Developing students’ career resilience – a university wide approach?

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In this post, Helen Stringer, assistant director of the Careers Service, reveals findings from a project investigating how resilience is being experienced by students…

We secured funding from AMOSSHE (Student Services Organisation) to conduct a small scale research project designed to surface students’ attitudes to resilience, their perceptions of challenge and failure, and how well equipped they felt to transition from university to employment. Impetus for the project emerged from several key factors:

  • A perception that (some) students struggle to navigate the demands of a highly competitive and globalized job market;
  • Recent research from HECSU – the Graduate Resilience Project – indicating high levels of workplace attrition for graduates at the 6-12 month point;
  • Recognition that students are often urged “to be more resilient” without signaling how to achieve this;
  • A concern that university structures and processes may create and perpetuate a protective environment that cushions students from risk and failure, impeding the development of resilience.

The first phase of the primary research involved a series of focus groups held with students (drawn largely from Edinburgh College of Art), supplemented by contextual interviews with relevant professionals and key university staff. These in-depth interviews were to reveal attitudes to resilience, the culture across the university and in the workplace, and to explore whether systemic change is required to foster greater resilience amongst students.

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We designed a workshop based on the findings of the focus groups and ran a version with student volunteers, who completed pre- and post-workshop questionnaires, intended to measure any shift in attitudes which had occurred as a result of the workshop. The trial workshop comprised the following elements:

  • ‘CVs of failure’ – adapted from idea conceived by Stefan (2010) and Haushofer (2016);
  • Mind-mapping ‘My Support Network’, including both formal and informal sources of help;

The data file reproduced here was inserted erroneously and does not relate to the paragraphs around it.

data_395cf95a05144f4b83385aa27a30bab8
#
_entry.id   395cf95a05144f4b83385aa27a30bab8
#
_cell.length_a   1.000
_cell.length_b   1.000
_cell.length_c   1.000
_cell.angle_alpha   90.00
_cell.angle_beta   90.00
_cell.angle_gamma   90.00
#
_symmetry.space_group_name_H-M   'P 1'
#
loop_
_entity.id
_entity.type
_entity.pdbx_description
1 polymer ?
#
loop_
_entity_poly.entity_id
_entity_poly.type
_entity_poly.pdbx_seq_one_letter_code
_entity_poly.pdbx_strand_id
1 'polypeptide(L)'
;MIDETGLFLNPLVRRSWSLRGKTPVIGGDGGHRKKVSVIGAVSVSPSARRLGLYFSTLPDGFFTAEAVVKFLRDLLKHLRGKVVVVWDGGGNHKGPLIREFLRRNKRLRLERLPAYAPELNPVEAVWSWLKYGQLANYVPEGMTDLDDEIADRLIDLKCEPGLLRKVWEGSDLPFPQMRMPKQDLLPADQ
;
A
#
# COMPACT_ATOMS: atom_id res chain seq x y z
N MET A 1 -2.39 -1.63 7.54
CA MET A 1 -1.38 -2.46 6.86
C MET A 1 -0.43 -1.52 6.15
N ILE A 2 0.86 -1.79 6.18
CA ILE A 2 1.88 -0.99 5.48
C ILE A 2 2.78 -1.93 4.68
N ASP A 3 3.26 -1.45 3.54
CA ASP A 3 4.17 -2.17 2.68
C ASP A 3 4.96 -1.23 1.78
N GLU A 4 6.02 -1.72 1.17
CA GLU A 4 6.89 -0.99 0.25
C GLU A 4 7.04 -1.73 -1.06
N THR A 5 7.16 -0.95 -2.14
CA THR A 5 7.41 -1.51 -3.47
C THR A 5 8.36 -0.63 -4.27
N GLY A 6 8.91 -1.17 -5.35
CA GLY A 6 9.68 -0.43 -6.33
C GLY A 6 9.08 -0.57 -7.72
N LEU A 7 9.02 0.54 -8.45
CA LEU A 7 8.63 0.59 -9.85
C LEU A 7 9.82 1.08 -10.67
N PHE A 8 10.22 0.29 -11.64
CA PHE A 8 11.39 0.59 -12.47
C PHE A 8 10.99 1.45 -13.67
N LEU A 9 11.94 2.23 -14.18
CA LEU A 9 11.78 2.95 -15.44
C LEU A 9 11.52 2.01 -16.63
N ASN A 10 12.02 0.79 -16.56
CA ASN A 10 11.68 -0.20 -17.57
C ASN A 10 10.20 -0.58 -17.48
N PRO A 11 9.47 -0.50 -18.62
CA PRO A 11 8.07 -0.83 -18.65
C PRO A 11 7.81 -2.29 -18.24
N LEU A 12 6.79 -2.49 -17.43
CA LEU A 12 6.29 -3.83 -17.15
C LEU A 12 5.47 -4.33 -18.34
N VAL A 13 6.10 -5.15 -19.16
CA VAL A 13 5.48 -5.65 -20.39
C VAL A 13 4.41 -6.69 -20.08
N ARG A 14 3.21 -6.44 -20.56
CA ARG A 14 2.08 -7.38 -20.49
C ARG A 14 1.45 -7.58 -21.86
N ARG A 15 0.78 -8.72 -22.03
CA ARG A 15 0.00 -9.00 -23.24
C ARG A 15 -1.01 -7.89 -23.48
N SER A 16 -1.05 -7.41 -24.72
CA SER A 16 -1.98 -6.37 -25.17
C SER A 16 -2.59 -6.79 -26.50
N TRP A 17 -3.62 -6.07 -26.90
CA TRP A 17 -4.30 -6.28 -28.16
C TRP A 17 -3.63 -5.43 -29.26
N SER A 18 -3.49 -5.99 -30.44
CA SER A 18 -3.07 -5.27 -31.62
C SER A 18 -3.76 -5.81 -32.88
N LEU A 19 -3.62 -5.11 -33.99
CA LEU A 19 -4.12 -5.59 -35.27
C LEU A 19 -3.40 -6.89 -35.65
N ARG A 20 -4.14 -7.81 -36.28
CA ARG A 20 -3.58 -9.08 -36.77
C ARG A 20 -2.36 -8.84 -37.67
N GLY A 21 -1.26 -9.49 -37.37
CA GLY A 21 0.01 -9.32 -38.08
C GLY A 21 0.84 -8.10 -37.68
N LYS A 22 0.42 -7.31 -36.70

• Discussion of scenarios designed around common student experiences of failure (predominantly in a careers context), to re-frame negative or entrenched thinking.
  • Goal setting exercise with short, medium and longer term aims to foster a greater sense of agency and purpose.

Students responded well to the workshop: they viewed the potential impact of setbacks as more positive, and felt more encouraged to engage in goal-setting and career planning. We have further developed the materials and added new resources to create a resilience repository for colleagues to adapt and adopt in their practice. Walker et al (2006) have demonstrated that it is both possible and desirable to design learning experiences that foster resilience, and certainly the post-workshop responses indicated a positive shift amongst the student participants. Resilience themed workshops can seemingly stimulate thinking and initiate small, incremental changes in attitude, but we need to issue a word of caution: a single intervention is unlikely to instigate real change in attitude or approach. It is clear from close analysis of the focus groups and staff interviews that a collective, institutional wide response is necessary if we are to truly develop resilient behaviours in our students.

The ECA students were comfortable sharing their experiences of failure, but felt this was at odds with the prevailing culture – a view echoed in the staff interviews. The University of Edinburgh strongly identifies as an institution that encourages, celebrates and exemplifies success, which confers many positives for staff and students alike. However, an exclusive focus on success narratives can be alienating and limiting, particularly when coupled with assessment structures that limit opportunity for ‘safe’ experimentation – and risk of failure.

Although it would be unwise to draw firm conclusions from such a small sample size, the ECA students exhibited high levels of resilience and maturity, with many attributing this to early – and recurrent – exposure to failure, risk and critique. This is further elucidated in Jared Taylor’s recent blog for Teaching Matters, which suggests there is useful learning to draw from the creative disciplines. A complete exposition of research findings – and associated recommendations for the wider university – can be found in the full report, ‘Enhancing students’ career resilience’.

References:

Haushofer, J (2016): ‘CV of Failures’. Available at https://www.princeton.edu/~joha /Johannes_Haushofer_CV_of_Failures.pdf [Last accessed: 18/12/17].

Stefan, M (2010): ‘A CV of Failures’. Nature. 468. Available at https://www.nature.com/naturejobs/science/articles/10.1038/nj7322-467a [Last accessed 18/12/17]

Walker, C, Gleaves, A and Grey, J (2006): ‘Can Students within Higher Education Learn to be Resilient and, Educationally Speaking, Does it Matter?’ Educational Studies. 32(3): 251–264.

Helen Stringer

Helen Stringer is Assistant Director of the Careers Service, and has a remit for developing academic partnerships. Helen also manages a team of careers consultants, and worked with Dr Lynsey Russell-Watts – careers consultant for ECA – on the career resilience project.

Lynsey Russell-Watts

Lynsey Russell-Watts is a Careers Consultant in the University of Edinburgh Careers Service, with a focus on Edinburgh College of Art students. Before retraining as a careers adviser, Lynsey was Lecturer in French at the University of Nottingham.

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